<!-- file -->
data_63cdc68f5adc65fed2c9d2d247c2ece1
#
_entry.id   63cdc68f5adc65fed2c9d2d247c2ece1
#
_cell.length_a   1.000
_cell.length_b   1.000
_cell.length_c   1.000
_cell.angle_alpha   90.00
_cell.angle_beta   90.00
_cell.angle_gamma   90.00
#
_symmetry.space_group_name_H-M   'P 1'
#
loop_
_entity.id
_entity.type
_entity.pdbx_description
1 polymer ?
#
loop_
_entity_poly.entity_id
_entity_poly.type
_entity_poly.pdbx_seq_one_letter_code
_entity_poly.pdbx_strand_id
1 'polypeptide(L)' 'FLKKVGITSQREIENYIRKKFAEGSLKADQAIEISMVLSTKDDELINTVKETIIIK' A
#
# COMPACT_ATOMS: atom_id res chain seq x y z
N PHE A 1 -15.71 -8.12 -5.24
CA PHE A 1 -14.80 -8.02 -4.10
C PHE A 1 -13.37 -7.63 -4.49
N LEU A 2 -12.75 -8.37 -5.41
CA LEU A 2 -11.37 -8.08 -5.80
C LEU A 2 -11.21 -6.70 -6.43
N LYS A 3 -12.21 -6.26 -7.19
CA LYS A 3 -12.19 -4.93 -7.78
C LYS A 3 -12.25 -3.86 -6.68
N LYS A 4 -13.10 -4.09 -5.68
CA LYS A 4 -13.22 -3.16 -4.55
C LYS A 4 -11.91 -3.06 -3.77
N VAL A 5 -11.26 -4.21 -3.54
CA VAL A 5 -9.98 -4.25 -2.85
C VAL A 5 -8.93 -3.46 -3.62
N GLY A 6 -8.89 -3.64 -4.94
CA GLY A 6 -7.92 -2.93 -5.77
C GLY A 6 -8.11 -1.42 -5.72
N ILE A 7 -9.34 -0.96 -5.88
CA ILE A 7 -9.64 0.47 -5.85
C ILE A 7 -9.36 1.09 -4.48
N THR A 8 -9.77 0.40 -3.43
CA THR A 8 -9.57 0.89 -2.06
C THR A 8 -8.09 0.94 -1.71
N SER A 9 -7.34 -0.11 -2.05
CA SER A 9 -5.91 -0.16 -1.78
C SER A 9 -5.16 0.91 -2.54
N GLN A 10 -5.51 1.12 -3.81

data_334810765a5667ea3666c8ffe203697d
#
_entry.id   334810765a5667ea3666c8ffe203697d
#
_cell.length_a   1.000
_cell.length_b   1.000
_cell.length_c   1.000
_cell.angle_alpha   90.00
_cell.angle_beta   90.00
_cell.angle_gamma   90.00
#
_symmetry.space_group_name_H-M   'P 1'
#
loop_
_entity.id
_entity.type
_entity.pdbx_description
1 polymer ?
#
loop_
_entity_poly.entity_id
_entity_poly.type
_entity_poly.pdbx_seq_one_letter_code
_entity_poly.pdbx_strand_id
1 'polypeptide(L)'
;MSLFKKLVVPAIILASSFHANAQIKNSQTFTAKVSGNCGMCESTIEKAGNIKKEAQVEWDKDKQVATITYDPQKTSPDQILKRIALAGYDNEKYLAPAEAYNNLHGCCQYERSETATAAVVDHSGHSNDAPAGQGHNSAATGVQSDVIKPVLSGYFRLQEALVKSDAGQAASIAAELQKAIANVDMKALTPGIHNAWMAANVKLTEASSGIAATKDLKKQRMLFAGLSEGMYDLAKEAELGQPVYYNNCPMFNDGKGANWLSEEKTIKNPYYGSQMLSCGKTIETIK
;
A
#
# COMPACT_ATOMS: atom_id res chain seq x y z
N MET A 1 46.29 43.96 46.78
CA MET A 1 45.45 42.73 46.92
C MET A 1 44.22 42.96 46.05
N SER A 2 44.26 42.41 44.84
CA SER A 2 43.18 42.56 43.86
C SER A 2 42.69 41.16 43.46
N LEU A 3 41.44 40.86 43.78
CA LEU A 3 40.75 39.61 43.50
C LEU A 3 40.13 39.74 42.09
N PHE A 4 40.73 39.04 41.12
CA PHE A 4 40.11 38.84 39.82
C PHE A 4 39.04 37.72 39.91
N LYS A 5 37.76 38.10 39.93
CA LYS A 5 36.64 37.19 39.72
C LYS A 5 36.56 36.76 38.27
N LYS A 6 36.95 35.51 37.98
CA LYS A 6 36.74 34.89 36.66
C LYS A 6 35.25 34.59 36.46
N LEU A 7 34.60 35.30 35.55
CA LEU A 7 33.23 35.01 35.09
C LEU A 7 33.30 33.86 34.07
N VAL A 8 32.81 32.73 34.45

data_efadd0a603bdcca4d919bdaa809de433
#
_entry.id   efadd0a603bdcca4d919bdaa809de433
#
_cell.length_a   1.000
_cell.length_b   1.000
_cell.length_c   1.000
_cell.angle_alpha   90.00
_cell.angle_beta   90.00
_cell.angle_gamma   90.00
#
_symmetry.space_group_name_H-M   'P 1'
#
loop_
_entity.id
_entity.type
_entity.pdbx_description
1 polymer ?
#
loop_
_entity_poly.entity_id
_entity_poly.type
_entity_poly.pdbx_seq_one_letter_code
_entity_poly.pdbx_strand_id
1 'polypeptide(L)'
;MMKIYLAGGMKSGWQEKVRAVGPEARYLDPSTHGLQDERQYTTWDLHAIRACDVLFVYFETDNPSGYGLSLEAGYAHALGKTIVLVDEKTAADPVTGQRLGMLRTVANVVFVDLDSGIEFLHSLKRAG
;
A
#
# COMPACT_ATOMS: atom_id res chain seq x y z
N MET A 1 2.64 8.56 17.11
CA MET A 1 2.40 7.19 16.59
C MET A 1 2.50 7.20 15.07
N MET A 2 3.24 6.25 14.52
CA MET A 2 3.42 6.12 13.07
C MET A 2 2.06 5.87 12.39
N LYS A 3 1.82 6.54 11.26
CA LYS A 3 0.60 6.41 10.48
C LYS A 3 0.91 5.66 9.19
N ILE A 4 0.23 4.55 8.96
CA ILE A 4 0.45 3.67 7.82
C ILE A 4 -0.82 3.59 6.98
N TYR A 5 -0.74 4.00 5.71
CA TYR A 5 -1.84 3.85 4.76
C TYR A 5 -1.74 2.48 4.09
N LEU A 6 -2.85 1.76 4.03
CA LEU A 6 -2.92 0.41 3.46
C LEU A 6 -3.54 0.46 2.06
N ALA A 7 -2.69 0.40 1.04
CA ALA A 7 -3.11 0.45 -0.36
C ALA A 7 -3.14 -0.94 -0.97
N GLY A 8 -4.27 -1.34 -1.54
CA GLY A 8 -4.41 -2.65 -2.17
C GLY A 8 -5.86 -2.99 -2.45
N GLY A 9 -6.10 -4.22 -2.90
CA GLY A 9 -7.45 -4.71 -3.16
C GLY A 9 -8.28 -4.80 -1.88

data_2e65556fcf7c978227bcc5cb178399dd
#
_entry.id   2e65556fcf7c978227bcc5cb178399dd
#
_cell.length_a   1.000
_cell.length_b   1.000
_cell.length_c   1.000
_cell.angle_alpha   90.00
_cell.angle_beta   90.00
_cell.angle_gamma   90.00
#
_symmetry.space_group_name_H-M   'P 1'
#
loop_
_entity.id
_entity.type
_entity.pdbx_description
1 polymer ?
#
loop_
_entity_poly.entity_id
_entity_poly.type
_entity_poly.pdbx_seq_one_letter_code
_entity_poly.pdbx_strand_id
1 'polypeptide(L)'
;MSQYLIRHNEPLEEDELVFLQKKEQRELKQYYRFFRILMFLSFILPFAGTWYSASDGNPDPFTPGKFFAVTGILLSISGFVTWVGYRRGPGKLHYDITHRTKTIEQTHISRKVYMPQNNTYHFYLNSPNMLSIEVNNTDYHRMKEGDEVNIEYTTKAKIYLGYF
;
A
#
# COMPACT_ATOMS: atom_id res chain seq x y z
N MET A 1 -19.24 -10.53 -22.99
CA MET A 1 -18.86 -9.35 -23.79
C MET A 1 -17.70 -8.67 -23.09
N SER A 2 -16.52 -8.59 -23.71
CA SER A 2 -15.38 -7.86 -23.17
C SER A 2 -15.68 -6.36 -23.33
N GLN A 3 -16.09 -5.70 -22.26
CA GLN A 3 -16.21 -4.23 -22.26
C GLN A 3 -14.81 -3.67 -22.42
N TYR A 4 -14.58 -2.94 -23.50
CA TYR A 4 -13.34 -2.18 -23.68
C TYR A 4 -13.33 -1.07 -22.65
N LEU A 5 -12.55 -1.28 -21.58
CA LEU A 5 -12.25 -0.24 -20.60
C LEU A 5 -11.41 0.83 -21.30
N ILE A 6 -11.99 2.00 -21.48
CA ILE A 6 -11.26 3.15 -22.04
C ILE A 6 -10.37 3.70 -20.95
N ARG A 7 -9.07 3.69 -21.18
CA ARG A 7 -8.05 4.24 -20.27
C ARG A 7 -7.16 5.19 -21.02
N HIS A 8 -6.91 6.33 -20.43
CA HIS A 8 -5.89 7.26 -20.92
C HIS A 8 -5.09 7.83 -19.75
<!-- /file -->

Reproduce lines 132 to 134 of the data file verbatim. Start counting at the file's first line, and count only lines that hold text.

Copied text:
1 'polypeptide(L)'
;MMKIYLAGGMKSGWQEKVRAVGPEARYLDPSTHGLQDERQYTTWDLHAIRACDVLFVYFETDNPSGYGLSLEAGYAHALGKTIVLVDEKTAADPVTGQRLGMLRTVANVVFVDLDSGIEFLHSLKRAG
;